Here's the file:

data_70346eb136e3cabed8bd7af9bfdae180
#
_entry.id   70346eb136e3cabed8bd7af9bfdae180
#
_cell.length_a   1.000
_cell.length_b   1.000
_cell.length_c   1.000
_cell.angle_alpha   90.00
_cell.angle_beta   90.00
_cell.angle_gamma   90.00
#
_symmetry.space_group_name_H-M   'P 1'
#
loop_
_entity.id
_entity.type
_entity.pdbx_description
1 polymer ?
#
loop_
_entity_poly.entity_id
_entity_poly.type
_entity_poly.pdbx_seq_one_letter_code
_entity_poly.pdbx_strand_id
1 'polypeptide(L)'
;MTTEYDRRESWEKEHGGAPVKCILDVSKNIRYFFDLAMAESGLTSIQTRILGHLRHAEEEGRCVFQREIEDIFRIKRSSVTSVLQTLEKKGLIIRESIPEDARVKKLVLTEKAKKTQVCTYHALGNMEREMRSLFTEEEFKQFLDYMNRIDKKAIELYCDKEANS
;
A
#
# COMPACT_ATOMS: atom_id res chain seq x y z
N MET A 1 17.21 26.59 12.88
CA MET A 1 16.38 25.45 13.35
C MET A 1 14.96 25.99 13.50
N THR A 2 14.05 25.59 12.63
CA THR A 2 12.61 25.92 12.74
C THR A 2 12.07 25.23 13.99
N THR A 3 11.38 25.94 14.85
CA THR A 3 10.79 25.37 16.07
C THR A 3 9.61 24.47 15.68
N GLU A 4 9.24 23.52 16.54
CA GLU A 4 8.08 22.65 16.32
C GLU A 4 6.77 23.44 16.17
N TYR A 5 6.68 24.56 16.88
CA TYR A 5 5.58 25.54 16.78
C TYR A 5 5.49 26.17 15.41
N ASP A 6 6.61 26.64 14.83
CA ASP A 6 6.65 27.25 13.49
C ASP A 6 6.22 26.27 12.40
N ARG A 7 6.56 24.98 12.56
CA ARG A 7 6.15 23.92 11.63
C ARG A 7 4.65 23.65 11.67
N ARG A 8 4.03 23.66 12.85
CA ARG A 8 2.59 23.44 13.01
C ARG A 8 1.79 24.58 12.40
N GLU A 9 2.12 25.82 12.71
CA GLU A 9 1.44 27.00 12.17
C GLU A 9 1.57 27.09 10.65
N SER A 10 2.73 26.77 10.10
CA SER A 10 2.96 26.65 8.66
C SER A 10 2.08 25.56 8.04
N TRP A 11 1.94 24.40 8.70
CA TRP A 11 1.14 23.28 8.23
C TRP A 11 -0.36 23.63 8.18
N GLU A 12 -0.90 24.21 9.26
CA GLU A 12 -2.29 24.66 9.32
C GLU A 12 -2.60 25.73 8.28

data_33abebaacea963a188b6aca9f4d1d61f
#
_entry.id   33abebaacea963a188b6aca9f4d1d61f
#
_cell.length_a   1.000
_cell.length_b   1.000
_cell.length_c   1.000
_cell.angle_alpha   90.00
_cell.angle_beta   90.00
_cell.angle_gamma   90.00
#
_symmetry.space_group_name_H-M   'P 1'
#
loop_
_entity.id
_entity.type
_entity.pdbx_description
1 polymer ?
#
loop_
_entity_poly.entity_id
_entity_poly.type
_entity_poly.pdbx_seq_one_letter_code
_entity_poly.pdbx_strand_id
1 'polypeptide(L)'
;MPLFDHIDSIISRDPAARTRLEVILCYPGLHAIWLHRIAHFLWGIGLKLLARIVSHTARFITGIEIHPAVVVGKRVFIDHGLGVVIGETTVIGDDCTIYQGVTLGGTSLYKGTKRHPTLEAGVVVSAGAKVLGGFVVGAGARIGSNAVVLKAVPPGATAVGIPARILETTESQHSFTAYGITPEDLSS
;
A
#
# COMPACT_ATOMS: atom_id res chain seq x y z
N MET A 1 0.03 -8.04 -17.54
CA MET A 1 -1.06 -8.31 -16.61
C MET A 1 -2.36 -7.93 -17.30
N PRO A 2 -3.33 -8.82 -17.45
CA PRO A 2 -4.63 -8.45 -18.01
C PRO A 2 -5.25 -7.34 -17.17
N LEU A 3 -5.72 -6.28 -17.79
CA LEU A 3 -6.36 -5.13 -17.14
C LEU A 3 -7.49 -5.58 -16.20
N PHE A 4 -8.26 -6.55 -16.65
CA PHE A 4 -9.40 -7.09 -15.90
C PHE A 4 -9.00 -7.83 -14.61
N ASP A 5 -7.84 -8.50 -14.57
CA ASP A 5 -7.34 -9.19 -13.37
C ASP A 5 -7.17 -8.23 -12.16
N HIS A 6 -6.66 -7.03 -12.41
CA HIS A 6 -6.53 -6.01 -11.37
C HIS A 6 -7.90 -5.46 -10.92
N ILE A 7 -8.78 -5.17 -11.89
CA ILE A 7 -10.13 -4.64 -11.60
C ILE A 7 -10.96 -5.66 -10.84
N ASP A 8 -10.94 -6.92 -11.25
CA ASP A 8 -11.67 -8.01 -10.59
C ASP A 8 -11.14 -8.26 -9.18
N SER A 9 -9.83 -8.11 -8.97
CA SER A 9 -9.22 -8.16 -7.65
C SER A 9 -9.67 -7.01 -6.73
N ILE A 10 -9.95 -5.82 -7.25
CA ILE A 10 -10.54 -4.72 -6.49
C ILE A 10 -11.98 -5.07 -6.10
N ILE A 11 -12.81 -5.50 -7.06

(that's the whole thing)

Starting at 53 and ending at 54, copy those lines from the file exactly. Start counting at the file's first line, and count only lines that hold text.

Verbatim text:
CA ARG A 8 2.59 23.44 13.01
C ARG A 8 1.79 24.58 12.40